People watch sports for various reasons. (Or they don’t watch them for one: “I don’t like sports.” Which would make for a negative, one-sentence entry here, were I not blessed with the alternate perspective. Whew.)
Sports fans enjoy the excitement. The unpredictability of the outcome – sports being the original and still top ranking “Reality Show”. Other enthusiasts come to sports for the betting, though there’s the chance those are less sports fans than gambling addicts. Most of us are enthralled by the opportunity to watch best-in-their-field athletes excelling gloriously at “crunch time.”
For me, you can check off all of those boxes, except for the betting. I once bet ten bucks on a Buffalo Braves basketball game. (You can tell it was awhile ago. The Braves abandoned Buffalo in 1978.) I won, and never bet on anything again, wishing to be one of those rare gamblers who got out batting a thousand. I wonder if I’d have stayed in if I’d have lost. Nah. But I would be grumbling about it forever.
“They told me it was a sure thing!”
Still – after a hundred and seventy-four words, and I apologize for the slow start – I have not mentioned the most important reason I watch sports, which is,
I get a genuine rush out of being a fan.
That explains my diminished enthusiasm for football. (Besides the brain damage.) My (adopted) home city does not have team. (Note However: I was a passionate fan of the Argonauts. Look ‘em up. They play football.)
These thoughts rush to mind because tonight, I will be attending a hockey game at the Staples Center. (which is marketing "Spitting Distance" from Scotch Tape Arena.)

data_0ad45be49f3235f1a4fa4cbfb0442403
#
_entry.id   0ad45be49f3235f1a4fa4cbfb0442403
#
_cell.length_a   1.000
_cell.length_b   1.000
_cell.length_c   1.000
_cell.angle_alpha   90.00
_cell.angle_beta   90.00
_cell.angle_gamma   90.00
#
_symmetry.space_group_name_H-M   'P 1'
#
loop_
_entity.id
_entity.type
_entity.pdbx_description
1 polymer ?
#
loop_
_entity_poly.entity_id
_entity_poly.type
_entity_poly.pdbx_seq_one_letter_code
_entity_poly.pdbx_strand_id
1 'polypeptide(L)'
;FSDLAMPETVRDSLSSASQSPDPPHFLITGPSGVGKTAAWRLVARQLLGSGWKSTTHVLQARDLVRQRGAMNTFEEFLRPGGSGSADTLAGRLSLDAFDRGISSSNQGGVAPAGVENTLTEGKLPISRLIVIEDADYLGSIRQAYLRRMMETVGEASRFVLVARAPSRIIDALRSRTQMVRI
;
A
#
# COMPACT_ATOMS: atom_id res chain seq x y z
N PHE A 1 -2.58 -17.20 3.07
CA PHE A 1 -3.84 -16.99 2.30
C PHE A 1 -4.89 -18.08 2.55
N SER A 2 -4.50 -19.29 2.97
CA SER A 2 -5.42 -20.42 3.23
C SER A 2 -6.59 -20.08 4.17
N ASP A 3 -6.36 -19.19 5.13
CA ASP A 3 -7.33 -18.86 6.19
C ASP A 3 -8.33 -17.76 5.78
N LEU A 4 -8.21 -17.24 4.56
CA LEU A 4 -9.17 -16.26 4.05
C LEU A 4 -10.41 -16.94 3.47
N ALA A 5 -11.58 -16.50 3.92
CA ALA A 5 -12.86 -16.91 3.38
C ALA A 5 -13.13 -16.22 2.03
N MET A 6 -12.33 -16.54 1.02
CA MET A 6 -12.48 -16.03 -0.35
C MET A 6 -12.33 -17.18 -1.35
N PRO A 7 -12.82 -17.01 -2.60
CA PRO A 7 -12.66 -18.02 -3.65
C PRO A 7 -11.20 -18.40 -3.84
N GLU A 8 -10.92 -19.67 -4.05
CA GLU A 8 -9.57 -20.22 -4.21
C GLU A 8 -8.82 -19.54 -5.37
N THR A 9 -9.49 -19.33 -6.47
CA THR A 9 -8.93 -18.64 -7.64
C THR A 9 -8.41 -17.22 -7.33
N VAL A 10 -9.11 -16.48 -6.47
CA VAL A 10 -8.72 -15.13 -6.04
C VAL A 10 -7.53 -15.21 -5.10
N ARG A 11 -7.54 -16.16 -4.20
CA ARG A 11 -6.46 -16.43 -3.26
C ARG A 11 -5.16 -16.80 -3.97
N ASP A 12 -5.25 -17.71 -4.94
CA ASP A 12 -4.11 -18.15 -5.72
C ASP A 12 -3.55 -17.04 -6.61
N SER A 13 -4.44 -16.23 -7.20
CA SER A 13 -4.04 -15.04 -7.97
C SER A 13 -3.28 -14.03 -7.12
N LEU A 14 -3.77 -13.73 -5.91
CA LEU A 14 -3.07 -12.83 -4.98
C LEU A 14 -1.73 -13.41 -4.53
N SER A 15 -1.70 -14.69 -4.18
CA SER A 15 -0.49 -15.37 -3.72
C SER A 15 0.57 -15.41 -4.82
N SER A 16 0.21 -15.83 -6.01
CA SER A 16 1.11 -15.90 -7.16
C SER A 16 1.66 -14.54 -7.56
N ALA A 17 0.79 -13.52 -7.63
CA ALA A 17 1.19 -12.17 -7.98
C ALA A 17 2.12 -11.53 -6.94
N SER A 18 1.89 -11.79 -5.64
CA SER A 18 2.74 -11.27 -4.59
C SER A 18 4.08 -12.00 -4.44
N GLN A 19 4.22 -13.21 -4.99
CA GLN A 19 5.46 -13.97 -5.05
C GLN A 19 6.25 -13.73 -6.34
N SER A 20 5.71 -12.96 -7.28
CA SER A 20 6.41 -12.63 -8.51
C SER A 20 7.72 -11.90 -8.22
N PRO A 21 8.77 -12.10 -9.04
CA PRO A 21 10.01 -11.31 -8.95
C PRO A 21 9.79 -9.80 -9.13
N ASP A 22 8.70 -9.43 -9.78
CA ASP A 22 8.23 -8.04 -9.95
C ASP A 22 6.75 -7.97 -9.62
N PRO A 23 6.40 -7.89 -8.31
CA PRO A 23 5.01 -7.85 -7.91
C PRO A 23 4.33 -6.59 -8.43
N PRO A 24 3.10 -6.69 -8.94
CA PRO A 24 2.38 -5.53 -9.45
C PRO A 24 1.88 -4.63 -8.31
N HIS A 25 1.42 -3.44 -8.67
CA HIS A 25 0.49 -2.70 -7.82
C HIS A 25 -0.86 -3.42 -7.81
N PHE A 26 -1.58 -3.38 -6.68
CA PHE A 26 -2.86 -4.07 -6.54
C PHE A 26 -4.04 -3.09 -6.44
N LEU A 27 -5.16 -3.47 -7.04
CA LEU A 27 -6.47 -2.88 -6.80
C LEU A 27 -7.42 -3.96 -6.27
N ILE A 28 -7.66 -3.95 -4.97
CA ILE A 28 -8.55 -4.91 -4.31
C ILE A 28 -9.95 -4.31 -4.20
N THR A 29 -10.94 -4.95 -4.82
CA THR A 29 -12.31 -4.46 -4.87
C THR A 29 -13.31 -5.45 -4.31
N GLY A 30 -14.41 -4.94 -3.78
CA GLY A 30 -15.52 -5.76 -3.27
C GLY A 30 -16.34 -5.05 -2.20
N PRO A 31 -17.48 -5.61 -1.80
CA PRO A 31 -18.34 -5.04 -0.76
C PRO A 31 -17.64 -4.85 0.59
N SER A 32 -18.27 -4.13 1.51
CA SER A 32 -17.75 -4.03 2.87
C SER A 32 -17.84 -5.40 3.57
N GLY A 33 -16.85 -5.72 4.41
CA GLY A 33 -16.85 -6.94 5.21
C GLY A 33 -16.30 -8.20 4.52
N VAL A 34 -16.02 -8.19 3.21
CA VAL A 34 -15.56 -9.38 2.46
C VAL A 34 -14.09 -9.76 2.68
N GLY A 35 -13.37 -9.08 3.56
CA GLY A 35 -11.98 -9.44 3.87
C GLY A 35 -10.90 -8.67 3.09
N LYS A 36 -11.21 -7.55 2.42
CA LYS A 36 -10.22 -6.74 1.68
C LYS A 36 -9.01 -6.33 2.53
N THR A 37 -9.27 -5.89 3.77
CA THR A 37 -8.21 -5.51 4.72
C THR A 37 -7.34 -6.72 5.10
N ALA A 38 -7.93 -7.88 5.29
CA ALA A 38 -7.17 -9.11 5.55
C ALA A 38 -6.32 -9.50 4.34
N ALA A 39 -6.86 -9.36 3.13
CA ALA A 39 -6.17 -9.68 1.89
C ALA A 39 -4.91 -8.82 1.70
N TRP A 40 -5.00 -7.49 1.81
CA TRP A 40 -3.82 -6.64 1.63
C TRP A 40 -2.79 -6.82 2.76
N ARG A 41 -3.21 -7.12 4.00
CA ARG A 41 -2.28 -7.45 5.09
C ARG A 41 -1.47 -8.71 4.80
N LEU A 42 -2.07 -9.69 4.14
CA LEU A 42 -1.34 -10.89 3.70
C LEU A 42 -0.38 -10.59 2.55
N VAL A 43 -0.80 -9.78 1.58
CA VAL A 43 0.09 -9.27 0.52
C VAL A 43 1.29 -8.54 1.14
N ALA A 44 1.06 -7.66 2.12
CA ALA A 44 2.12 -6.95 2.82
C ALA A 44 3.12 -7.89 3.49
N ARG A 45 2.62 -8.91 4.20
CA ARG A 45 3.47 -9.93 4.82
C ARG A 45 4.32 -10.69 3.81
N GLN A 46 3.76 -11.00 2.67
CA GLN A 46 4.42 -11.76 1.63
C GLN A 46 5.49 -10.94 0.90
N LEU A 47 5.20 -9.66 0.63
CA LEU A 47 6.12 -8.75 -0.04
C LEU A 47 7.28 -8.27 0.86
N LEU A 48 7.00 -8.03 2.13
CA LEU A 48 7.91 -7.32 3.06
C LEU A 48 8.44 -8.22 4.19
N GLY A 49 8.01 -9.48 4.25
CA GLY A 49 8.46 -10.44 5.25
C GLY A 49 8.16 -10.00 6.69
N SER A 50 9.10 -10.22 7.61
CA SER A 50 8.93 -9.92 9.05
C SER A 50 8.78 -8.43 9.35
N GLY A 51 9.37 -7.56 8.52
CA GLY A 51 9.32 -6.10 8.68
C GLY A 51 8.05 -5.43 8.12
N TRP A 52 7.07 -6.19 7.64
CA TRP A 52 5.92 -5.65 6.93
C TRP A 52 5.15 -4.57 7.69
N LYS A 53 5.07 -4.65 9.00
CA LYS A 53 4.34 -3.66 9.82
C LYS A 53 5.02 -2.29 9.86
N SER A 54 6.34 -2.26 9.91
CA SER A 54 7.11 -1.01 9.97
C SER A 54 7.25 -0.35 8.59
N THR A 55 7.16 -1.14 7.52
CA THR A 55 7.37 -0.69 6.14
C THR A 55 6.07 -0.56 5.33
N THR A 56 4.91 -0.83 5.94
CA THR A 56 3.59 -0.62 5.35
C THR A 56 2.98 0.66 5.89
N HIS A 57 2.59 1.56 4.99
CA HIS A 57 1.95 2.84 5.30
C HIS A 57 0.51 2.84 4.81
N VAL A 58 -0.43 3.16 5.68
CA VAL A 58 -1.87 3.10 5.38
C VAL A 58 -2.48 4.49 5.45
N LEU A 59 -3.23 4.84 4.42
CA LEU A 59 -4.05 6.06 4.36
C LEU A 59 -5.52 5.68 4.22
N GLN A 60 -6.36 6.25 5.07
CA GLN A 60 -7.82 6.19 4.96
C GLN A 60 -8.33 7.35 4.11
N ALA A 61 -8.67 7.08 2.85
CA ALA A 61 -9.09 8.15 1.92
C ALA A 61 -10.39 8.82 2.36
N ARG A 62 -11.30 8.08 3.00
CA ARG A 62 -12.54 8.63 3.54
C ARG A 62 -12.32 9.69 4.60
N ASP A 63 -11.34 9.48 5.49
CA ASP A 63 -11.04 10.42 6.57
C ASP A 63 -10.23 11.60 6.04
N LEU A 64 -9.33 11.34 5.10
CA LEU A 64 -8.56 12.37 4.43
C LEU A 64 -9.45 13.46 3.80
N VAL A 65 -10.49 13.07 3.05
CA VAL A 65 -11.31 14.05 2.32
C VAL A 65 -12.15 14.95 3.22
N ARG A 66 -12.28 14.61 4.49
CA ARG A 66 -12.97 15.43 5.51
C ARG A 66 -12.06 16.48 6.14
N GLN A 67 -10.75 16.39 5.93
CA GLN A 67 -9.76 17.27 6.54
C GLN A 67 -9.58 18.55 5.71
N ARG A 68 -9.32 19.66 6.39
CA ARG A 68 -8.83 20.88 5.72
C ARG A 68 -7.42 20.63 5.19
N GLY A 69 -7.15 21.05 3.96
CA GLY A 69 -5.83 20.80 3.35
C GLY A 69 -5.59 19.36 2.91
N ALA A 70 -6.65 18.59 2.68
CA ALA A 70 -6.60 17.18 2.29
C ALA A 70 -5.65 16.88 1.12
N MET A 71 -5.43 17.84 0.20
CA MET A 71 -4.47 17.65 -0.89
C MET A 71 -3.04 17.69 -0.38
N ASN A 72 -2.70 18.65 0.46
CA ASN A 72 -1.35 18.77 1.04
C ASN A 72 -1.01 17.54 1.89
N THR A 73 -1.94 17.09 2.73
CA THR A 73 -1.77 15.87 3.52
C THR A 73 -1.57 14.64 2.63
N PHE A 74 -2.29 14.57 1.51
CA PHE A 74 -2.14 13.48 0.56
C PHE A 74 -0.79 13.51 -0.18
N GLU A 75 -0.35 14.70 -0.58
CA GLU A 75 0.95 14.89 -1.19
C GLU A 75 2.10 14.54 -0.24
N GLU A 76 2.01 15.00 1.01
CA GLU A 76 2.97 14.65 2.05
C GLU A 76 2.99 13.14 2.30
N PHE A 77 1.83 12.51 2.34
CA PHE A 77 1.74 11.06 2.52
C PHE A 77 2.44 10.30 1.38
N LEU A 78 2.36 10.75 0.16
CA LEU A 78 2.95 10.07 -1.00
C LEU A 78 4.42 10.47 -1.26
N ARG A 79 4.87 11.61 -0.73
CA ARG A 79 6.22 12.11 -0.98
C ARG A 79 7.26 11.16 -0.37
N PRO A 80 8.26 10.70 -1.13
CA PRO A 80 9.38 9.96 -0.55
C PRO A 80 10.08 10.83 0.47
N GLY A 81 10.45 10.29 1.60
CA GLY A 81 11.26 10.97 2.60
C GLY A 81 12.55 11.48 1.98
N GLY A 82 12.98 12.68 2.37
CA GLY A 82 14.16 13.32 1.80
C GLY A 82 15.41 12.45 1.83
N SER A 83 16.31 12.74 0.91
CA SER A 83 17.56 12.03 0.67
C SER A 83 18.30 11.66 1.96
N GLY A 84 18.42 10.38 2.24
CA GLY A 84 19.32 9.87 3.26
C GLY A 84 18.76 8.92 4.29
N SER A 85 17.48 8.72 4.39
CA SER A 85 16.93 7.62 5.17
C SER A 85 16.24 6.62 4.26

More significantly, the local hockey team, the L.A. Kings, will be taking on…
My beloved and lifetime owners of my heart…
The Toronto Maple Leafs!
Generally, though not every season, the Leafs are scheduled to play the Kings in Los Angeles. And when their do, my good and generous friend Allan always invites me to the game.
I have been following the Leafs since early childhood, first on radio, and later, on TV. (As I have previously mentioned, the CD I wake up to every morning is the original theme song to Hockey Night In Canada. As my friend Paul says, “We love baseball. But hockey is in our blood.”)
When I was a kid – and I first chrnonicled this phenomenon in my Toronto newspaper column back in the 60’s – I noticed that when the Leafs were in the playoffs – which they were all the time but are now hardly ever – during “Sudden Death” overtime – where the next goal wins the game – it seemed like every time I left the room, the Leafs almost immediately scored. Not literally every time. But more often than one might statistically expect.
This anomaly triggered a serious dilemma for me. I could leave the room and they’d win. But I would never be present when they did it. The decision was simple. During virtually every Maple Leaf triumph, I was in the hall, in the kitchen or in the bathroom.
My attachment gets even more visceral than that. (If you can handle it. The following is not for the squeamish.)
As a teenager, my friend Arny and I had procured two coveted tickets to a Wednesday night contest between the Leafs and their perennial rivals, the Montreal Canadiens. The Leafs won 2-0 that night, and when we left Maple Leaf Gardens heading for the subway, I was so emotionally jacked up by the experience I ducked into an alley and threw up.
That’s me and the Maple Leafs. (Or it could just have been a bad hotdog.)
The Kings currently rank first in their division. The Leafs sit second to last in theirs, so the chances of their winning tonight are unlikely. That’s why I’m writing an “anticipation” story rather than risk an anti-climactic denouement.
Reality can deny me the desired outcome. But happily looking forward to the game –
And with that I say…
Go, Leafs, Go!
And if it means my absenting myself from the arena so that a “Sudden Death” victory can be achieved…
You do not even have to ask.